Special Report

America's Fastest Shrinking Cities

7. Weirton-Steubenville, WV-OH
> Population growth (2010-2014):
> Total population: 124,718
> Per capita income: $28,044
> Unemployment rate: N/A

With deaths occurring at a faster rate than across the nation, and with a birth rate of just 3.7% — lower than the national birth rate of 5.5% — the Weirton-Steubenville metro area’s population declined by nearly 2%. The population’s decrease due to natural factors was greater than the population’s decrease due to net migration, the only fast-shrinking metro area where this was the case. The area was also quite poor in 2013 with GDP per capita of $28,044, well below the national figure of $52,093. Although, the area’s economic output increased 3.6% from 2010 to last year, slightly faster than the national economic growth rate over that period.

6. Saginaw, MI
> Population growth (2010-2014):
> Total population: 196,542
> Per capita income: $36,345
> Unemployment rate: 9.0%

Like several other shrinking metro areas, and especially Midwestern regions, the Saginaw area economy relies on manufacturing more than many others. In 2013, 16% of the metro’s GDP came from manufacturing, much higher than the 11% industry contribution nationwide. Similarly, 15.5% of Saginaw’s workforce was employed in manufacturing in 2013, higher than the 10.5% industry representation in the national workforce. The area has seen numerous business closures and layoffs, especially in the manufacturing sector. While this may explain part of the area’s exodus, there has been some resurgence in recent months. Solar panel manufacturer Suniva, for example, recently opened a plant in Saginaw, which should help bolster the local economy. Saginaw’s unemployment rate of 11.9% in 2013 and 9.0% in 2010 were both higher than the respective national figures. However, as of December 2014, the unemployment rate had fallen to 5.3%, lower than the December national unemployment rate.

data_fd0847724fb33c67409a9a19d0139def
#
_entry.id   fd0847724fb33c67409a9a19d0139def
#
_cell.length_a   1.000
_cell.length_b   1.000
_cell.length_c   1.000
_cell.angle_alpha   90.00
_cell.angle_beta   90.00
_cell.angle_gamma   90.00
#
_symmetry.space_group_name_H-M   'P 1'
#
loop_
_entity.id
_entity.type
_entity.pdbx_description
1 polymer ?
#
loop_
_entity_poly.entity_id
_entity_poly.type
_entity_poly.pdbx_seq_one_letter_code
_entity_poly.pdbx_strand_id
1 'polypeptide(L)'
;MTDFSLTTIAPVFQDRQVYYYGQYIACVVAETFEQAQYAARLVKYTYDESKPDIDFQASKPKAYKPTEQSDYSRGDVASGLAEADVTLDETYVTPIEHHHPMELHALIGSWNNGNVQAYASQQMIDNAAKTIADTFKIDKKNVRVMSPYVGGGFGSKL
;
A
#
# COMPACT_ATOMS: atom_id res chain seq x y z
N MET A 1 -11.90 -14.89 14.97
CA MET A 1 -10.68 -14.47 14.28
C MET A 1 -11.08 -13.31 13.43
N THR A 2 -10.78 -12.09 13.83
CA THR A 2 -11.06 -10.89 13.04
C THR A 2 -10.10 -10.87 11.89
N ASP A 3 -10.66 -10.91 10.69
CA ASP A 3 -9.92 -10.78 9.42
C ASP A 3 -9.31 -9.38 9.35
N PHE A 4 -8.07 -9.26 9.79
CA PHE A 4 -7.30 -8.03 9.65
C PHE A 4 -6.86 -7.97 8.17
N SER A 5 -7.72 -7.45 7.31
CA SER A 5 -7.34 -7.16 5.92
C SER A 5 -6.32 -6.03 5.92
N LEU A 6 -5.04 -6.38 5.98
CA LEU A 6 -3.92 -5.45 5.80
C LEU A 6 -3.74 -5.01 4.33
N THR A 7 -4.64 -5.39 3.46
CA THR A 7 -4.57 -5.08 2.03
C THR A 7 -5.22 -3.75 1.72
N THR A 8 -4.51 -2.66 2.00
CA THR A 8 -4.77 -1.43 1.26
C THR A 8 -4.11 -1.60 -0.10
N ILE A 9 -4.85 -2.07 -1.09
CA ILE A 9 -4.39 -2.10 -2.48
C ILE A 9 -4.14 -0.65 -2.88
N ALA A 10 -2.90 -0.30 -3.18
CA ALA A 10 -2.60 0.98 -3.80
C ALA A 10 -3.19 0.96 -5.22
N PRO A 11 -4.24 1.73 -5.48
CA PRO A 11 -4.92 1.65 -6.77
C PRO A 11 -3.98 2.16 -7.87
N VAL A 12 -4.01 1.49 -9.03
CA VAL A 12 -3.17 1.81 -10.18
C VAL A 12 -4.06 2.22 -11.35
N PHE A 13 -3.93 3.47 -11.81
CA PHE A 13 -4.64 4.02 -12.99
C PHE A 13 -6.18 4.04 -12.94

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5. Cumberland, MD-WV
> Population growth (2010-2014):
> Total population: 101,225
> Per capita income: $26,736
> Unemployment rate: 7.5%

The Cumberland metro area economy improved hardly at all from 2010 to 2013. Except for the public administration sector, all of the area’s industry’s outputs declined or remained flat. The Cumberland area’s GDP per capita of $26,736 was also roughly unchanged from 2010 as well as considerably lower than the national GDP per capita of $52,093. The region lost 1% of its population due to natural growth factors, and nearly 1.6% due to net migration. As in most fast-shrinking metro areas, the median age of 42.1 years in Cumberland was higher than the national median of 37.5 years. As younger people — the most likely Americans to move — choose other locations to migrate, the median age will rise. Birth rates also tend to be lower in older populations.

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